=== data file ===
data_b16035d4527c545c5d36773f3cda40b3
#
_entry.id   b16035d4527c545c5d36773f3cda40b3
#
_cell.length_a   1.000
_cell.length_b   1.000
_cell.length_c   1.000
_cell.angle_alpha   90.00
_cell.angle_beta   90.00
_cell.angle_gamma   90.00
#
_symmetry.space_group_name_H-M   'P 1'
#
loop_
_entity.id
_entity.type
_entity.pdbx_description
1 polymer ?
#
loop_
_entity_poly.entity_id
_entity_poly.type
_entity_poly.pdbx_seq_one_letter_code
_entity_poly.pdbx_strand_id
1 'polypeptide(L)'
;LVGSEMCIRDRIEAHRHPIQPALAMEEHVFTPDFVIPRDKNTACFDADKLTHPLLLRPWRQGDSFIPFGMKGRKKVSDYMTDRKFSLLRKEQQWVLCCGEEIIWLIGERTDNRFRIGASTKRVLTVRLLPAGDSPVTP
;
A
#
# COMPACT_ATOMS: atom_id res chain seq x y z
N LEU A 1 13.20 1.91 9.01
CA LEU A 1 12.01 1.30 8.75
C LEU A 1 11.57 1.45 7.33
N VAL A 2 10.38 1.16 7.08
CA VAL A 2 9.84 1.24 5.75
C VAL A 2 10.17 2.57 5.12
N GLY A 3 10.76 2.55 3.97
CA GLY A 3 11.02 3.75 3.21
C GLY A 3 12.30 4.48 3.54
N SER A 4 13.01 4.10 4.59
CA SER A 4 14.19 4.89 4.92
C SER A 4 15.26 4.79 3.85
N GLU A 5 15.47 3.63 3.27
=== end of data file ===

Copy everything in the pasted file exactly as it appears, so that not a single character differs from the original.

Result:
data_b16035d4527c545c5d36773f3cda40b3
#
_entry.id   b16035d4527c545c5d36773f3cda40b3
#
_cell.length_a   1.000
_cell.length_b   1.000
_cell.length_c   1.000
_cell.angle_alpha   90.00
_cell.angle_beta   90.00
_cell.angle_gamma   90.00
#
_symmetry.space_group_name_H-M   'P 1'
#
loop_
_entity.id
_entity.type
_entity.pdbx_description
1 polymer ?
#
loop_
_entity_poly.entity_id
_entity_poly.type
_entity_poly.pdbx_seq_one_letter_code
_entity_poly.pdbx_strand_id
1 'polypeptide(L)'
;LVGSEMCIRDRIEAHRHPIQPALAMEEHVFTPDFVIPRDKNTACFDADKLTHPLLLRPWRQGDSFIPFGMKGRKKVSDYMTDRKFSLLRKEQQWVLCCGEEIIWLIGERTDNRFRIGASTKRVLTVRLLPAGDSPVTP
;
A
#
# COMPACT_ATOMS: atom_id res chain seq x y z
N LEU A 1 13.20 1.91 9.01
CA LEU A 1 12.01 1.30 8.75
C LEU A 1 11.57 1.45 7.33
N VAL A 2 10.38 1.16 7.08
CA VAL A 2 9.84 1.24 5.75
C VAL A 2 10.17 2.57 5.12
N GLY A 3 10.76 2.55 3.97
CA GLY A 3 11.02 3.75 3.21
C GLY A 3 12.30 4.48 3.54
N SER A 4 13.01 4.10 4.59
CA SER A 4 14.19 4.89 4.92
C SER A 4 15.26 4.79 3.85
N GLU A 5 15.47 3.63 3.27